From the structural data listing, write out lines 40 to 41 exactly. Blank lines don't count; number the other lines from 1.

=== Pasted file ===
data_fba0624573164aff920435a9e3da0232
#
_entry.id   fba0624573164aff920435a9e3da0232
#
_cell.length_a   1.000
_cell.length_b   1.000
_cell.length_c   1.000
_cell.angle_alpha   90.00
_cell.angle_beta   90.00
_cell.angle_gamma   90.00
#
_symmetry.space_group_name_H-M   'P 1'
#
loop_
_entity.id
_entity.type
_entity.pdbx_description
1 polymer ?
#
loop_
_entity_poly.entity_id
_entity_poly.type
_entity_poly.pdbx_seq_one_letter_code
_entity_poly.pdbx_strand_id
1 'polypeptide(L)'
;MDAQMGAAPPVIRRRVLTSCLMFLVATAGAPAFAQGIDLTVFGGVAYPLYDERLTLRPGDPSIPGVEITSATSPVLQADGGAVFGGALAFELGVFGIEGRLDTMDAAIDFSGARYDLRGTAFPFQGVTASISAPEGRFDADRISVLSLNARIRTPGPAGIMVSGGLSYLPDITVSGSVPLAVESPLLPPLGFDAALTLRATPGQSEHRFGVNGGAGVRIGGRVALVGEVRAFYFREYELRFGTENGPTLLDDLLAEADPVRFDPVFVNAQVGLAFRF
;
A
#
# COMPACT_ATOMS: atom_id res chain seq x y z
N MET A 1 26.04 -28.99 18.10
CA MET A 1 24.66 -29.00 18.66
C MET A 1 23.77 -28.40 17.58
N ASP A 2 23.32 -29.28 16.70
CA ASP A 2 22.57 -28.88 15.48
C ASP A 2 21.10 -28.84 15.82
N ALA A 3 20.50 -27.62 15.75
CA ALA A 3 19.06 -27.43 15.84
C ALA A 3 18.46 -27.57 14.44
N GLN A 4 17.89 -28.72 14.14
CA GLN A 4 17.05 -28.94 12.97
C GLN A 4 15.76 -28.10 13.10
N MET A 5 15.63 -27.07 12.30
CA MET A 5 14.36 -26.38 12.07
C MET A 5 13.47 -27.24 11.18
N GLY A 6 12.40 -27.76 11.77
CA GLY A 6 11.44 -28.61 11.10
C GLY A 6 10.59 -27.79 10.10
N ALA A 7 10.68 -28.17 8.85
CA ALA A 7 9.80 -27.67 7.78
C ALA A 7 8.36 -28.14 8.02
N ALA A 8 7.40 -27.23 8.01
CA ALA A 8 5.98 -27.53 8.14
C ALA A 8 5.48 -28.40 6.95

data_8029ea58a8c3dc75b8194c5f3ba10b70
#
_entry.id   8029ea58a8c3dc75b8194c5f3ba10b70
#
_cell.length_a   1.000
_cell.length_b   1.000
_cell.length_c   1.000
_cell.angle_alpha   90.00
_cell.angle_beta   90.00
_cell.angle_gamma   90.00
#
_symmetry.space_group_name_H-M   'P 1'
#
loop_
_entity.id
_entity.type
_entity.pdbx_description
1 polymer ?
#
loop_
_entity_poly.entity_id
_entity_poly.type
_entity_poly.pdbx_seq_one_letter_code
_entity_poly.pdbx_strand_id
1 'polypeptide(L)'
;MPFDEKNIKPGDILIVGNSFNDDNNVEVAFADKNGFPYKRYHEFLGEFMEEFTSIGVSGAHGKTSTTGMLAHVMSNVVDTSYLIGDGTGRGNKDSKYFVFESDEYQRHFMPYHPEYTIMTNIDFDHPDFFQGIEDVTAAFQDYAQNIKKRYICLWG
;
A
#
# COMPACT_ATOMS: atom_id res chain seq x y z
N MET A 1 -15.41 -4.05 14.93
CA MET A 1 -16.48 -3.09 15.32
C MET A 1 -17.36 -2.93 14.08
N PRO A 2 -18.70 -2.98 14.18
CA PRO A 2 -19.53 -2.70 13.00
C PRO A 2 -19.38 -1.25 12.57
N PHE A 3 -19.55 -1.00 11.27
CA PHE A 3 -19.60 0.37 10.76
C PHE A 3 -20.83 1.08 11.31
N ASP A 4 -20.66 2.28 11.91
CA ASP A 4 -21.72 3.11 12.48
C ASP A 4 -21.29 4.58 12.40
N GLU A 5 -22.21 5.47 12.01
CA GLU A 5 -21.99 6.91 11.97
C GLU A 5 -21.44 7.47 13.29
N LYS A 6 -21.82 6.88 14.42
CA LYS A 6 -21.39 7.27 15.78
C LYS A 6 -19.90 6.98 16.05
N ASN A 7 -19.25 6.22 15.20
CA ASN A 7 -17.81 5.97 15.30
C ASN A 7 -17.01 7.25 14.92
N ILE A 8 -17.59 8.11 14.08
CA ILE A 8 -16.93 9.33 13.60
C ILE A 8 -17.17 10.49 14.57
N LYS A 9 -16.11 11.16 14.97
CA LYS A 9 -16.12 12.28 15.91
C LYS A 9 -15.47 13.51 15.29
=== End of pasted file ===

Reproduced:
N GLN A 4 17.89 -28.72 14.14
CA GLN A 4 17.05 -28.94 12.97